When we first started discussing the elimination of viral hepatitis, following the modelling work that showed it was feasible, 2030 seemed a long way off. It felt like we had plenty of time. Now 2030 feels very soon. It feels very soon because, with some notable exceptions, in most countries we have fallen behind the curve. Each year there are still 3 million new infections, still more than a million deaths.

This is not just a pity; it’s tragic because we have the tools. Thanks to licences with the Medicines Patent Pool (MPP), there are drugs available to treat hepatitis B and cure hepatitis C that are so cheap they are not just cost-effective, they are cost saving for healthcare systems. There is a vaccine for hepatitis B that is so cheap it costs 50 times less than a COVID-19 vaccine and is also over 90% effective[1]. There is even a first new treatment specifically for hepatitis D. We have the tools; we just aren’t using them.

MPP’s Impact on the price of daclatasvir

In May the 194 member countries of the World Health Organization (WHO) adopted a new global strategy for viral hepatitis covering the period until 2030. Although there was disagreement over some specific language, all the countries committed – at least in theory – to its roadmap to elimination. I want to highlight three of what the strategy calls its “key strategic and operational shifts required to eliminate hepatitis B virus and hepatitis C virus as public health threats by 2030”.

The first of these is the need to promote greater public and political awareness of the importance of hepatitis B and C prevention, testing and treatment. When in 2007 we, the community, decided to have a World Hepatitis Day (WHD), three years before we persuaded WHO to make it an official day, it was for exactly this reason. But WHD was only ever meant to be a focal point. Increasing public and political priority is not a one-day-a-year job. It requires relentless 365-days-a-year effort and we, the community, must do more. We must be stronger, louder and more powerful in our advocacy. If we don’t do it, how can we expect others to it for us? Of the more than one million annual deaths from the cancer and cirrhosis that viral hepatitis causes, the vast majority can be prevented by testing and treating the viruses. Why throw resources at very expensive cancer treatments and liver transplants instead of concentrating on the simple prevention method of addressing hepatitis B and C? This is the message we need to get behind.

The second shift is to put much more emphasis on integration. Vertical, disease-specific approaches to health are necessary to ensure impact but a siloed approach to resource allocation, both human and financial, makes no sense. Health and health systems need to be viewed holistically because health is about people not diseases. A siloed approach leads to duplication and waste. Egypt’s response to its unique hepatitis C epidemic involved mass screening of the whole population but at the same time people were screened for other diseases endemic in the population such as diabetes. What makes most sense in terms of integration will vary depending on the epidemiological situation in each country. However, some level of integration with HIV services is likely to make sense almost everywhere and, in fact, on July 29 I will be moderating a panel discussion entitled “What next? What can HIV advocates, donors, and implementers do to advance integration of and access to viral hepatitis prevention, testing, and treatment?” in a session on integration at the AIDS2022 conference in Montreal.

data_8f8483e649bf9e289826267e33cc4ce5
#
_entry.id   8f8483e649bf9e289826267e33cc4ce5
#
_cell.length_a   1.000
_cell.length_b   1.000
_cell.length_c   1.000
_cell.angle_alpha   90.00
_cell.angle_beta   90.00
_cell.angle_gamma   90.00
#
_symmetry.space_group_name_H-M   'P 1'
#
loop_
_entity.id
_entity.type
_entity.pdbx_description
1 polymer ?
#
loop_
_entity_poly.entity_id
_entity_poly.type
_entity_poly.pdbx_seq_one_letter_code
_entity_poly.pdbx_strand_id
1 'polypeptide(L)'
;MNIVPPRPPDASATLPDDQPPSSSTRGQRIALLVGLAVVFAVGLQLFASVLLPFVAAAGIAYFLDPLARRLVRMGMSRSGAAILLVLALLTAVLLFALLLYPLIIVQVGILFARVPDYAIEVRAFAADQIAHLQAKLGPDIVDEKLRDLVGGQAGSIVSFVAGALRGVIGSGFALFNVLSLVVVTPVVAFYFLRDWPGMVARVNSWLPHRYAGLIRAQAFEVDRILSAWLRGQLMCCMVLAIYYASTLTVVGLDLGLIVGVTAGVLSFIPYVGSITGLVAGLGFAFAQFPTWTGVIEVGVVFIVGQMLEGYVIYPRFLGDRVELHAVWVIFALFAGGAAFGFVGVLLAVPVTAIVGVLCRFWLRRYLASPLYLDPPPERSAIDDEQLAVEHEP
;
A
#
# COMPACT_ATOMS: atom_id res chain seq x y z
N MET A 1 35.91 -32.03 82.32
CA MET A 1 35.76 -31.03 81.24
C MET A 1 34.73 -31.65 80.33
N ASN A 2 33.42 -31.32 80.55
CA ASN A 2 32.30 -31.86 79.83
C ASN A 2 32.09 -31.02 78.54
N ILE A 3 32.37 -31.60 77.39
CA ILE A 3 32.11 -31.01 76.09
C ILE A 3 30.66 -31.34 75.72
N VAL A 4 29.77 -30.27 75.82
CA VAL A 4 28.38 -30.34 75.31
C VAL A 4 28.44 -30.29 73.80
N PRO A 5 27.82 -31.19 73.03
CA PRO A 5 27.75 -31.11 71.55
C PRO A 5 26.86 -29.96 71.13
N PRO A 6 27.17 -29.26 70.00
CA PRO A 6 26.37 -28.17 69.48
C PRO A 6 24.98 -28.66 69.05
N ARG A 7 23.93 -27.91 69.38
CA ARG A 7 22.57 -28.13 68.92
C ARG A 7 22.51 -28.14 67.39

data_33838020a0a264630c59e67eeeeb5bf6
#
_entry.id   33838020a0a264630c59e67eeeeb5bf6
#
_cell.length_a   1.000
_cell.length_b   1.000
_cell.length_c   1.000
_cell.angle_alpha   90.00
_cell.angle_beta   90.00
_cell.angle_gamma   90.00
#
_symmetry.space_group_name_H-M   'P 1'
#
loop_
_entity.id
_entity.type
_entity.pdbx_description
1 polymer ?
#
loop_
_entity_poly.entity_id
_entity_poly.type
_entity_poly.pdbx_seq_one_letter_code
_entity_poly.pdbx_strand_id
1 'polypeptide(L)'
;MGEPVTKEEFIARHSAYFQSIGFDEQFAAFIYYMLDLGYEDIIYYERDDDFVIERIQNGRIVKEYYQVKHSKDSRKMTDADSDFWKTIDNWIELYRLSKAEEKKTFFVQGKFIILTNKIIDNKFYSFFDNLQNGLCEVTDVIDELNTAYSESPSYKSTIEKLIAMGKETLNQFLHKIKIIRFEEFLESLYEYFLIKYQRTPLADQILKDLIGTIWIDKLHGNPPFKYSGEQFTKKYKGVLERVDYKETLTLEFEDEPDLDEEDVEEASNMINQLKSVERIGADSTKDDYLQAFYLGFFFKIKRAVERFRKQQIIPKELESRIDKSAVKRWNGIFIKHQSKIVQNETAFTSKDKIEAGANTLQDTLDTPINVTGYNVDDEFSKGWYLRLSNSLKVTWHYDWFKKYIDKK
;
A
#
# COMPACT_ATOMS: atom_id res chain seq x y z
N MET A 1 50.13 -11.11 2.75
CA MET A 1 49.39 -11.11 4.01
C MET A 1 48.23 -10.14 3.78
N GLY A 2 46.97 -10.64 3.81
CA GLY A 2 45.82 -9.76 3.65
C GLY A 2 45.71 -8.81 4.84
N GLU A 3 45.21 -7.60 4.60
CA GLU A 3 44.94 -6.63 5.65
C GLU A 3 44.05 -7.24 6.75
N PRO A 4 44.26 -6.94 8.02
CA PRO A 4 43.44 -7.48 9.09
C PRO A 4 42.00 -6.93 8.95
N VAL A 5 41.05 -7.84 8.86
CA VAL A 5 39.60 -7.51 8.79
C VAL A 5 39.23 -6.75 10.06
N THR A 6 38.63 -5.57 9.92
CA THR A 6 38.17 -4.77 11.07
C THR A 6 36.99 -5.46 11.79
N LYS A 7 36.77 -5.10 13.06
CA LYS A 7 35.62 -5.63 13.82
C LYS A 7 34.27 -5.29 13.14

The third and final shift I want to highlight is about simplifying service delivery and bringing it closer to communities. Bringing hepatitis care closer to communities is the theme of this year’s WHD and WHO have just issued new guidelines on simplified service delivery. There is no point having great services if they are not being accessed and there is no question that part of the reason only 20% of those living with hepatitis B or C know they are living with a life-threatening virus is because services are not readily accessible, for what ever reason, stigma included. I am personally particularly invested in doing this through peers. That completely underpinned all my work at The Hepatitis C Trust in the UK and I am thrilled at the level of buy-in from the National Health Service whose funding has supported the employment of over 100 peers at the Trust who go into communities and prisons delivering services.

Sometimes, especially for vulnerable populations, no matter how close you bring care, maintaining contact and hence care can be challenging. So, even though we have excellent tools now, innovation is still needed. One such innovation under development is a long-acting treatment for hepatitis C. A single injection will, we hope, be enough for a cure. Thanks to Unitaid, which is funding the development at the University of Liverpool, MPP already has a licence for this technology, which holds out the promise of affordable versions being available even in the poorest countries.

World Hepatitis Day was started by the community for the community. We must make sure that all our services are designed for, and centred round, the people who need them and that they are readily available and accessible for those people. And we need to do this today.

[1] https://www.unicef.org/supply/documents/hepatitis-b-hepb-vaccine-price-data